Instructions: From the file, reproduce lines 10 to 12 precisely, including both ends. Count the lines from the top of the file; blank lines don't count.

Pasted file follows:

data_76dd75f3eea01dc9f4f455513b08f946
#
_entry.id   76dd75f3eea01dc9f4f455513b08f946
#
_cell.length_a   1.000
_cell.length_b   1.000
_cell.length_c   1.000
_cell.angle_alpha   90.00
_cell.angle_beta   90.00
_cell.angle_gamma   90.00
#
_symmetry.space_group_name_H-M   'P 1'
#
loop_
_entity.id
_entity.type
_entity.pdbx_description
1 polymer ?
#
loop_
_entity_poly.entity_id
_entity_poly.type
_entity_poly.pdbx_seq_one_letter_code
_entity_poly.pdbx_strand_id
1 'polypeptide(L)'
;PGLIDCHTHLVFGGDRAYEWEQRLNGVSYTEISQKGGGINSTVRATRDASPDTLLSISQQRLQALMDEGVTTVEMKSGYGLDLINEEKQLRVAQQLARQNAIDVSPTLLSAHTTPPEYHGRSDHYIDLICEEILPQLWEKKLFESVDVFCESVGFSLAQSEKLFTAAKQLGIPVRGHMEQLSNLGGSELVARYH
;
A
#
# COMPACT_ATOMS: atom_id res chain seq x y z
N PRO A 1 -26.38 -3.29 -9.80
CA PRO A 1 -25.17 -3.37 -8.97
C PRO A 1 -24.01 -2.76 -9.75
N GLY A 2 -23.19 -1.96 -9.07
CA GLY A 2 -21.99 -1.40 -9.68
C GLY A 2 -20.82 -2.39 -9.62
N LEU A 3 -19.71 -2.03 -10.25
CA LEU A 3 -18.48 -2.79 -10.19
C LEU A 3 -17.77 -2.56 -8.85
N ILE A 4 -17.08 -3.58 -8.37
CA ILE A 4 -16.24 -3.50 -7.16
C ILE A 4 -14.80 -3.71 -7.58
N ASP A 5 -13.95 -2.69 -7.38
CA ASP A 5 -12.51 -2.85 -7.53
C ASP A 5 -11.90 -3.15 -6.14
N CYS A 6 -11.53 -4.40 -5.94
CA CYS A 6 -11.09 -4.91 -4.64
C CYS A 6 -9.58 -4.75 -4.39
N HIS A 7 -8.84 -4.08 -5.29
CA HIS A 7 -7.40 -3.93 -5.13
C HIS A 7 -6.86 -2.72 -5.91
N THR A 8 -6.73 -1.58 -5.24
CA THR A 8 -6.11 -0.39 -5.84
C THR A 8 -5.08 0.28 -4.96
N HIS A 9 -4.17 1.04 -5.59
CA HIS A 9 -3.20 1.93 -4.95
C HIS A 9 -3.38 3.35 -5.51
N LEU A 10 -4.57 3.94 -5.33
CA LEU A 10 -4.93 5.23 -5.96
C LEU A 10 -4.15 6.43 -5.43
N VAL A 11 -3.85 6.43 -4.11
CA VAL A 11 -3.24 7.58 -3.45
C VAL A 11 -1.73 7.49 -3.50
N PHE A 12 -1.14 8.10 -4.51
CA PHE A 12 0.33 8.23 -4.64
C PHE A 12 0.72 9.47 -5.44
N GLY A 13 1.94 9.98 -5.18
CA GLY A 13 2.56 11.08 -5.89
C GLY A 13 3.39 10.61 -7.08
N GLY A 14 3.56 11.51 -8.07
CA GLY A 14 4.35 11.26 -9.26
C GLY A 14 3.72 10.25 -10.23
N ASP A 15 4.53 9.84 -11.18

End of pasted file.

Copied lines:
_cell.angle_gamma   90.00
#
_symmetry.space_group_name_H-M   'P 1'